Tim Tebow Assures Crowd of 14,000 in Alabama That ‘God Has a Plan’ for Their Lives, Recounts his Difficult Decision to Go to Florida

Tim Tebow came to Alabama Wednesday night, speaking to a packed high school football stadium in Albertville a life of faith in sports.

He also brought a familiar story – how, as a high school senior, Tebow picked the University of Florida over the University of Alabama.

“I had to tell the world where I was going to play, but the problem was that I didn’t know,” he said.

It is one of the more tantalizing “what ifs” in recent college football history. Tebow, of course, won two national championships and the Heisman trophy in Gainesville. He might have won a third title, had it not been for Alabama. However, if Tebow had gone to the Capstone, would he have been successful enough there to help Coach Mike Shula keep his job? If so, that would have prevented the eventual hire of Nick Saban, who’s won a few games in Tuscaloosa since.

Yet Tebow used the story to illustrate a larger point about a divine plan for every life. As many as 14,000 people came to the event, which involved 45 different northeast Alabama churches and hundreds of volunteers.

Tebow said he had narrowed his choice down to five schools – Michigan, USC, LSU, Alabama and Florida. But really, it was only down to the Tide and the Gators.

He was leaning toward Alabama, he said, because of the people, the tradition and the program, and Shula. But he was also drawn to Florida and Coach Urban Meyer, and he couldn’t make up his mind. His father Bob told him to “just pray about it.”

“But I’d been doing that for the last 10 years,” he said.

Tebow said even though he prayed, talked to pastors, talked to friends and his coach, he still couldn’t figure out which way to go. A news conference was scheduled for 3 p.m. on Dec. 13, 2005. He was set to give a speech announcing his decision, he said, but the final space for his destination was blank.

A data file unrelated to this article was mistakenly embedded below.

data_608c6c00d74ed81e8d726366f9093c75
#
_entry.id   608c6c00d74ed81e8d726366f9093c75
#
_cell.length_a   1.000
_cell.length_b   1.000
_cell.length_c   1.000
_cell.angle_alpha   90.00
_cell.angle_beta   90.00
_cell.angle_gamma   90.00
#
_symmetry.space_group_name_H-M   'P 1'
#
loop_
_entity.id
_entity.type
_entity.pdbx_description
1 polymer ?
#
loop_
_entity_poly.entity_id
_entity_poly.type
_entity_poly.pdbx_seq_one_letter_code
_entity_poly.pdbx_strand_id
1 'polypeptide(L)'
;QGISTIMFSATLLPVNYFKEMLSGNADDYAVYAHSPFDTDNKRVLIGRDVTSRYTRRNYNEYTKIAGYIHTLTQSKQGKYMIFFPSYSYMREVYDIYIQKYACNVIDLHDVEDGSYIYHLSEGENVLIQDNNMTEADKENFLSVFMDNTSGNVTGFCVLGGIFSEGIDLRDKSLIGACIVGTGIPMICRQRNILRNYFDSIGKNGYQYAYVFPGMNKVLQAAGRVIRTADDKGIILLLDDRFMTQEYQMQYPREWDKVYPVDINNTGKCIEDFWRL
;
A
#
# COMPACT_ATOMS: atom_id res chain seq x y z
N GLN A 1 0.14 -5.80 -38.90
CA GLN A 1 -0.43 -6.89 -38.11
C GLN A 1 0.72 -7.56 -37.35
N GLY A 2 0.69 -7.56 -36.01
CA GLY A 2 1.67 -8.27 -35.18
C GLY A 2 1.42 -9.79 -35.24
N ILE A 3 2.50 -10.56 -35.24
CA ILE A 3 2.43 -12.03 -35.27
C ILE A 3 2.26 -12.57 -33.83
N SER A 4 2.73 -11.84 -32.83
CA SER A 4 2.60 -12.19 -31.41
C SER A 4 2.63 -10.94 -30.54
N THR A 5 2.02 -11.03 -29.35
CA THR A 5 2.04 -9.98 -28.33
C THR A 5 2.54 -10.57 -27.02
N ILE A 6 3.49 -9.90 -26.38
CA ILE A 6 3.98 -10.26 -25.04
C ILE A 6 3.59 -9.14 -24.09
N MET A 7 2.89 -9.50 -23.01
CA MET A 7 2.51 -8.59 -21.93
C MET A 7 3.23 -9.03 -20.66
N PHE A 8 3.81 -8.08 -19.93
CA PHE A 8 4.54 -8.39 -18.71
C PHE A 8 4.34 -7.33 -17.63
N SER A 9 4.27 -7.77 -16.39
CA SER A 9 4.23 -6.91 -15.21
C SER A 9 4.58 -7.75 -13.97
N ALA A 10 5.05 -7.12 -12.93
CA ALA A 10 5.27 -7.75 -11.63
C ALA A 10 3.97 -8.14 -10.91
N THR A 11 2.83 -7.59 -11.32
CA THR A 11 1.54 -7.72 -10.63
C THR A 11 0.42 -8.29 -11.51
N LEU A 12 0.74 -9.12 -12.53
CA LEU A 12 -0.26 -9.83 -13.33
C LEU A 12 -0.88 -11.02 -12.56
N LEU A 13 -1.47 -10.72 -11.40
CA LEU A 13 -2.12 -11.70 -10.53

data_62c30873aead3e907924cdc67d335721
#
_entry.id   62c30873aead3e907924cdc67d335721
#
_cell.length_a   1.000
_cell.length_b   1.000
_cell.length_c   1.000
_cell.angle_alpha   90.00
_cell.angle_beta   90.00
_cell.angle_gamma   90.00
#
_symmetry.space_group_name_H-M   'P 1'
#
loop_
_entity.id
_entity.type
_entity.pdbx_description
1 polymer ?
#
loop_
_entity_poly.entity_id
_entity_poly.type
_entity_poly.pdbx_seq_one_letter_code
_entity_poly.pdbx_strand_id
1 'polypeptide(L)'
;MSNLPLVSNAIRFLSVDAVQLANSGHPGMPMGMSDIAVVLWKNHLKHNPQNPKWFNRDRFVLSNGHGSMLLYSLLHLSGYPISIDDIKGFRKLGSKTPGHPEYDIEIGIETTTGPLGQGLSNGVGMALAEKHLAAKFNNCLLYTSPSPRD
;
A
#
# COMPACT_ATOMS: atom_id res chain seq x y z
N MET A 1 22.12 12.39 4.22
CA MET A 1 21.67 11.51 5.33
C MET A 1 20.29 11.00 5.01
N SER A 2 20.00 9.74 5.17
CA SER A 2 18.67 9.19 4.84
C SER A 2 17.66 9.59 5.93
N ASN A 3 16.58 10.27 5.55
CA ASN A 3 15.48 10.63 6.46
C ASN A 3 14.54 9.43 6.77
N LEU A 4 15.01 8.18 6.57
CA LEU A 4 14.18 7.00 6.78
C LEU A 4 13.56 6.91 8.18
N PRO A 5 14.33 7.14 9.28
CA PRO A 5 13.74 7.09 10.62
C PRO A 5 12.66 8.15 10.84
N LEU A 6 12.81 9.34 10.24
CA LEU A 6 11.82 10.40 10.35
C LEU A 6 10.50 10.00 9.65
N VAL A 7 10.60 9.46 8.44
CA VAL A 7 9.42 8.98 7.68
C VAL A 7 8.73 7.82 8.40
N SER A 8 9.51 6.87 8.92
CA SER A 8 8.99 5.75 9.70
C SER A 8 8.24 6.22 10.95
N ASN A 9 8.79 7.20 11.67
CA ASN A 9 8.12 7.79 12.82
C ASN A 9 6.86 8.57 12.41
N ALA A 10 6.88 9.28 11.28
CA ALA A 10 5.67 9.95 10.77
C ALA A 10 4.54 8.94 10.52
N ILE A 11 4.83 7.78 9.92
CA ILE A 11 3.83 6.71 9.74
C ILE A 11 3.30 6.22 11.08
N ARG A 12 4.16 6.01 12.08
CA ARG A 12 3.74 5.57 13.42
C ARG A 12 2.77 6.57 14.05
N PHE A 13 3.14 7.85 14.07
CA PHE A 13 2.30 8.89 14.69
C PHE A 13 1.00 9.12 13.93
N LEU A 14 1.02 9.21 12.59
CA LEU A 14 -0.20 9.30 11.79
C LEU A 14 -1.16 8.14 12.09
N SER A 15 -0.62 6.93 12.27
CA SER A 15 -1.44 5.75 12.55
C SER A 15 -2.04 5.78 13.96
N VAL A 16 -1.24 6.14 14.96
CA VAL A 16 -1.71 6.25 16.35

It was a conversation with Bob that finally made the difference. His father asked what Tim’s priority was. He answered that he wanted to be around great people.

“What if it’s just one person?” Bob replied. “Who would you pick?”

“I love a lot of people at Alabama, I love Coach Shula,” Tebow began, “but honestly, it would probably be Coach Meyer. There’s something special about him. When I talk to him, I believe in what he’s saying and he believes in me.”

Tebow said he called Shula to tell him he had chosen Florida. Shula, Tebow said, told the quarterback he loved him just as much as he had getting to know him, and that he was sure he’d be successful wherever he went. “Maybe someday I’ll get to coach you,” he said.

“I was very emotional,” Tebow said. “I started to cry. That’s not the only time Alabama made me cry.”

Tebow, of course, was alluding to the tears he shed in December 2009, when Alabama defeated previously unbeaten Florida in his senior year at the SEC Championship Game. It was a game he later said had left him devastated.

The reference to his crying prompted the crowd to laugh, and a few shouted “Roll Tide.”

Tebow continued, “That’s not that funny.”

Even after he called Shula, Tebow said he was having second thoughts. He tried to call Meyer, but before he could tell him, the coach’s phone went dead. When Tebow called back, it went straight to voice mail.

“I wasn’t going to tell him on voice mail,” he said. But he realized that he had only talked to Shula. As he began his announcement, it dawned on Tebow that he could still go to Alabama. Instead, he remembered the conversation with his father, and opted for the Gators.

Still, he said, he didn’t feel a huge sense of relief. Tebow told the crowd that the experience taught him that even after prayer and trusting in God, one can still feel anxiety.

“That doesn’t mean God wasn’t leading me,” he said. “God had a plan for that, even though I couldn’t see it.”

He went on to recount meetings with inspiring people, and how he learned to deal with his own disappointments and successes. He told the teens huddled on the field before him to find their identities in something imperishable and not to be seduced by unforgiving standards of success that will leave them broken.

“You’re not an accident,” he told them. “You’re important. you’re loved by the God of the Universe.”

SOURCE: AL.com – William Thornton

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